The use of crude oil was recorded over 5000 years ago by the ancient Babylonian and Sumerian civilizations. It has been the world’s most important source of energy since the mid-1950s. Today, oil supplies around 34 per cent of the world’s energy needs.
What is oil made from?
The oil extracted from the earth for energy purposes is often referred to as a fossil fuel. This is due to the commonly held theory it is formed when the build-up of organic material and fossil remains is pressurised over time by layers of sediment, causing a breakdown of this material into hydrocarbons.
Crude oil, or virgin oil, is found in various states of density and composition. When you think of crude oil, you may recall images of thick black liquid bubbling up from the earth. However, crude oil varies greatly in appearance, from a light watery golden yellow, through to thick deep black. Its various forms and origins have earned nicknames such as ‘black gold’, ‘Texas tea’, ‘bubbling crude’ and ‘dinosaur juice’.
As a general rule, crude oil is roughly 85% carbon, with the remainder composed of hydrogen, nitrogen, oxygen, sulphur and trace amounts of metals. The composition of oil varies greatly between oil fields. The proportion of light hydrocarbons ranges from as much as 97% by weight in the lighter oils, to as little as 50% in the heavier oils and bitumens.
Crude oil is referred to as "sweet" if it contains less sulphur and "sour" if it contains more sulphur.
Classifications of crude oil
There are different classifications of crude oil on the global market, the most common of which are:
- Brent Blend – This classification of oil is typically sourced from the North Sea, and is used to price two-thirds of all internationally traded crude oil. It is a light, sweet crude, though not as light as West Texas International. Petroleum exported west from Africa, Europe or the Middle East is usually priced under this classification.
- Dubai Crude – This oil is light and sour, and is extracted from Dubai. It is used as a price benchmark for near-term oil exports because it is one of the only Persian Gulf oils available immediately. Also known as “Fateh”, the benchmark is also used for pricing Persian Gulf crude exports to Asia.
- OPEC Reference Basket (ORB) – This oil is sourced from OPEC member countries including Algeria, Indonesia, Iran, Iraq, Kuwait, Libya, Nigeria, Qatar, Saudi Arabia, United Arab Emirates and Venezuela. The OPEC basket includes both light and heavy crude sources, but is generally heavier than both Brent Blend and West Texas International.
- West Texas Intermediate (WTI) – This oil is a light, sweet crude. It is both lighter and sweeter than Brent Blend crude. WTI is the primary commodity of the Chicago Mercantile Exchange’s oil futures contracts, and the price of WTI is often referenced in news reports alongside the price of Brent Blend.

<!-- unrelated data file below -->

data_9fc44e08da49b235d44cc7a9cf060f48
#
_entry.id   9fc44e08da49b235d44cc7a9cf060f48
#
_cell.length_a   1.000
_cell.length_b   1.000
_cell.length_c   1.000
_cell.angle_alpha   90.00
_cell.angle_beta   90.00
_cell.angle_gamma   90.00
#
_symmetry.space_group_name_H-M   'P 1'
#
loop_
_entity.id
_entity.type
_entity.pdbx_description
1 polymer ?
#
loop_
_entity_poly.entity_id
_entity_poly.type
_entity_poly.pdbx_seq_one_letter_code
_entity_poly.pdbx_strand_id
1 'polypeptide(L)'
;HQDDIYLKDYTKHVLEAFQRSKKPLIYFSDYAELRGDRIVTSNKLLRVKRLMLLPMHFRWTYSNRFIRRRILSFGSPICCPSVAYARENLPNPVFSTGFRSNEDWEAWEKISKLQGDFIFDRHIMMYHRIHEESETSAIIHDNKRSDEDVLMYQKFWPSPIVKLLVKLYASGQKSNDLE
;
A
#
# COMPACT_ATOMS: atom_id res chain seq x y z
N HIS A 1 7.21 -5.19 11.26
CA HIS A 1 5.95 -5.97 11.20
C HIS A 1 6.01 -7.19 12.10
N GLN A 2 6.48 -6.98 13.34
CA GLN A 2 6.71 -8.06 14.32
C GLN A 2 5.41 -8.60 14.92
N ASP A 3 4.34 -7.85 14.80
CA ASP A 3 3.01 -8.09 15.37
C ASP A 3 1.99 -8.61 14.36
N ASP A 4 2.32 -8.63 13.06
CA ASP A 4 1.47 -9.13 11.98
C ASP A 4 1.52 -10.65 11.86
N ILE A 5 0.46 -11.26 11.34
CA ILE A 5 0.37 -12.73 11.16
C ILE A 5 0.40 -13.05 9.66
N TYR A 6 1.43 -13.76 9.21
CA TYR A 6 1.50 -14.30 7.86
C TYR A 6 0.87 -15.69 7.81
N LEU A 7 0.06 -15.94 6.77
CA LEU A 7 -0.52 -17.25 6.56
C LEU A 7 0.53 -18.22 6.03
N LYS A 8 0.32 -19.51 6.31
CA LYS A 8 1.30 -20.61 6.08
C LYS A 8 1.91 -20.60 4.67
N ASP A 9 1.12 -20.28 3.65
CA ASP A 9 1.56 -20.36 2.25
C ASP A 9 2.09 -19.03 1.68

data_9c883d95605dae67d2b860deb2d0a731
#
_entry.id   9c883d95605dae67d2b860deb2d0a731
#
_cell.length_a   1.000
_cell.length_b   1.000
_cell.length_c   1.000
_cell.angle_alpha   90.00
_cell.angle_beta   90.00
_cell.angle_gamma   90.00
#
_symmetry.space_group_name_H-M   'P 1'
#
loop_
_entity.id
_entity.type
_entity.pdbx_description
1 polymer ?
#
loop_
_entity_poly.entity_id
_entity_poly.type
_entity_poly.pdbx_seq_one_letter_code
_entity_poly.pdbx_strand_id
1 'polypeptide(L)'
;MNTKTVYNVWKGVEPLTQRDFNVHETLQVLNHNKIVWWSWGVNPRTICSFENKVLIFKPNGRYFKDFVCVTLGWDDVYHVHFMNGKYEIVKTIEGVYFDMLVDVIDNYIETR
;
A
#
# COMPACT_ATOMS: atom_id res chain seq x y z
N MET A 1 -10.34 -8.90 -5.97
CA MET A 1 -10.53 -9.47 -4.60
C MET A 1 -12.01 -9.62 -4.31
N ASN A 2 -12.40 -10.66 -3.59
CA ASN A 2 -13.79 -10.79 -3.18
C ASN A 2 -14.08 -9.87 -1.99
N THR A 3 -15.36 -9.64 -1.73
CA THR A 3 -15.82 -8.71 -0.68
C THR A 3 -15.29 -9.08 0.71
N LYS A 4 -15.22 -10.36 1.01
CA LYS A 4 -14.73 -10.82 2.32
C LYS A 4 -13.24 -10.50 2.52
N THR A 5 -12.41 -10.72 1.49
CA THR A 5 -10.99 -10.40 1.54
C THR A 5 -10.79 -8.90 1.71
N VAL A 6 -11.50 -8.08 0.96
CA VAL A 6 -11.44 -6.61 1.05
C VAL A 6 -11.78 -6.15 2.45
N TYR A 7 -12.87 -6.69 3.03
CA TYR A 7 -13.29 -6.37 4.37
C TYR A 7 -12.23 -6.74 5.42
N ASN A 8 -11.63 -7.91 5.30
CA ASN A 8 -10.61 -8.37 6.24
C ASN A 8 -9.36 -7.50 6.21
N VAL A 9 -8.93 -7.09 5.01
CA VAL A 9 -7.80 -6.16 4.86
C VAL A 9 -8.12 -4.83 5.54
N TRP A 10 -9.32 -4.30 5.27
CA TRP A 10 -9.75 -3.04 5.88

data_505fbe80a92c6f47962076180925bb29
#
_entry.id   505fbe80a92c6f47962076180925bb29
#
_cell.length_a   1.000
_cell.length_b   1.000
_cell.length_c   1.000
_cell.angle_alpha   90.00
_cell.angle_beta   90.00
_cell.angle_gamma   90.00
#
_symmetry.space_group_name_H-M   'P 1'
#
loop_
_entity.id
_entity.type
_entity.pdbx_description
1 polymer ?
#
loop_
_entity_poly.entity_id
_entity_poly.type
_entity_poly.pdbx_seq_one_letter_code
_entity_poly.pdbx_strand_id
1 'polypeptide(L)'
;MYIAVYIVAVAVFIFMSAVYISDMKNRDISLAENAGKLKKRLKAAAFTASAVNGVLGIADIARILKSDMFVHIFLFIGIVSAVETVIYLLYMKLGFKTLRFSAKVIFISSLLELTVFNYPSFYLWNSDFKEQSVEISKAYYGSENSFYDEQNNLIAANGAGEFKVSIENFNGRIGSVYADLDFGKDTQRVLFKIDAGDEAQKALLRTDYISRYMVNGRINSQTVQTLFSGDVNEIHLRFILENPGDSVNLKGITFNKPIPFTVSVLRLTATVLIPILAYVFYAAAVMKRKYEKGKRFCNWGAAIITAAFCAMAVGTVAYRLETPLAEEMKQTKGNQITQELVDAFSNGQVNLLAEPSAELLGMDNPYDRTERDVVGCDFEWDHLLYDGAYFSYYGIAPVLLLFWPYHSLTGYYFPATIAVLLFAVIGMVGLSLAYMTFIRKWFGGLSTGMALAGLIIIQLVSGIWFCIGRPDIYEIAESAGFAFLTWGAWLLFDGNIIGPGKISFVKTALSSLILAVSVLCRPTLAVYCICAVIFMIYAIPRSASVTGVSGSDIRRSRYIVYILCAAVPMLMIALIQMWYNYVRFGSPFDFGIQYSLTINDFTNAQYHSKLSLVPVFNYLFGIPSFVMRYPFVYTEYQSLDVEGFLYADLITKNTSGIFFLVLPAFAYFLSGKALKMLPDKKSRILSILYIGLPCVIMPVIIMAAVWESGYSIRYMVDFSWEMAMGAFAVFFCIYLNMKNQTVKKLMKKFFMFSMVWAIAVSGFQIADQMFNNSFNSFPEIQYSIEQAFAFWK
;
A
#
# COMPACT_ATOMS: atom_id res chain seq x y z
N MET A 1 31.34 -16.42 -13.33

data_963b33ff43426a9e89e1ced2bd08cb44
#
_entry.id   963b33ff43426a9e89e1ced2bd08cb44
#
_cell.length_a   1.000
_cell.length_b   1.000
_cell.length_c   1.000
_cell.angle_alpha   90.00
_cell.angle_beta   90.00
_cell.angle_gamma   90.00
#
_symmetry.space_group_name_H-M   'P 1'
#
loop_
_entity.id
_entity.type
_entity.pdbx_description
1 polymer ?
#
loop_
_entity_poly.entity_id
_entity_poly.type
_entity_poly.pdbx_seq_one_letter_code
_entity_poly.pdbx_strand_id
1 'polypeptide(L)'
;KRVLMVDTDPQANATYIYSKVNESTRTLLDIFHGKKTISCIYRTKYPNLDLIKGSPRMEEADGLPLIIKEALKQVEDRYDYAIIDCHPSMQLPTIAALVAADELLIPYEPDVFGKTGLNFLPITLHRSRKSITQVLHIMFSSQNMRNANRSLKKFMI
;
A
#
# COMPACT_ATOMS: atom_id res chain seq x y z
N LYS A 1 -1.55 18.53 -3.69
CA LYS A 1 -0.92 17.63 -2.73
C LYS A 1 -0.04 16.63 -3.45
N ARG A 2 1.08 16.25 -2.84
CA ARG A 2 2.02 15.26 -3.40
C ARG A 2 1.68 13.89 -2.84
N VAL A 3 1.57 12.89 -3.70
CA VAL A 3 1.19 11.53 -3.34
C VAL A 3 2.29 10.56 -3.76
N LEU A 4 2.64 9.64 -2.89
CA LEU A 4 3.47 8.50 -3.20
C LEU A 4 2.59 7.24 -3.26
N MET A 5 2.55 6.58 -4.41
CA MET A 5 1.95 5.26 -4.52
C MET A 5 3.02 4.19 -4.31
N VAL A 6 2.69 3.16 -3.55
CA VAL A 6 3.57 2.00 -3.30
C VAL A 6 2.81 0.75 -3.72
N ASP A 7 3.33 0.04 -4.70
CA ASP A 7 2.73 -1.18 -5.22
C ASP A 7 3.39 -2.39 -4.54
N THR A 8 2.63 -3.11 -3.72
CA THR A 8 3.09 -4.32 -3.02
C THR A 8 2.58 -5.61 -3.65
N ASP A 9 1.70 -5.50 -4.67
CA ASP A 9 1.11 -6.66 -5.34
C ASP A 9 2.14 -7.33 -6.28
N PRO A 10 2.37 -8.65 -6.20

What is oil used for?
You will often hear oil referred to as petroleum. However, petroleum is a collective term that includes crude oil, condensate and gas. The various forms of petroleum are extracted from the earth using a drilling process, and then further refined into fuels such as LPG, LNG, petrol, gasoline, kerosene, and diesel.
The small percentage of oil (around 16%) not used for energy purposes, is manufactured into products such as paints, solvents, fertilizers, pesticides, plastics, lubricants, pharmaceuticals, and petroleum jelly. The heavier forms of oil are suited to products such as tar, paraffin wax, and asphaltic bitumen.
Where is oil found?
There are oil deposits on every continent; however, not all of them are recognised in the estimate of world oil reserves. Many of the geographic conditions in which oil is found, and its variety of forms, render its recovery difficult and not commercially viable.
The CIA’s World Factbook estimated the world’s oil reserves at approximately 1,394 billion barrels at the beginning of 2010. One standard barrel (bbl) is 159 litres or 42 US gallons.
Major producers of oil
The 10 major countries producing oil include Saudi Arabia, Canada, Iran, Iraq, Kuwait, United Arab Emirates, Venezuela, Russia, Libya and Nigeria. Australia has approximately 0.3 per cent of the world’s oil reserves, located mostly in the Carnarvon (Western Australia) and Gippsland (Victoria) basins.
According to theBP Statistical Energy Review 2011, the top 10 oil producing countries in 2010 were:
- Russia, producing 12.9% of total global production
- Saudi Arabia, producing 12.0% of total global production
- USA, producing 8.7% of total global production
- China, producing 5.2% of total global production
- Iran, producing 5.2% of total global production
- Canada, producing 4.2% of total global production
- Mexico, producing 3.7% of total global production
- Venezuela, producing 3.2% of total global production
- Iraq producing 3.1% of total global production
- Kuwait producing 3.1% of total global production
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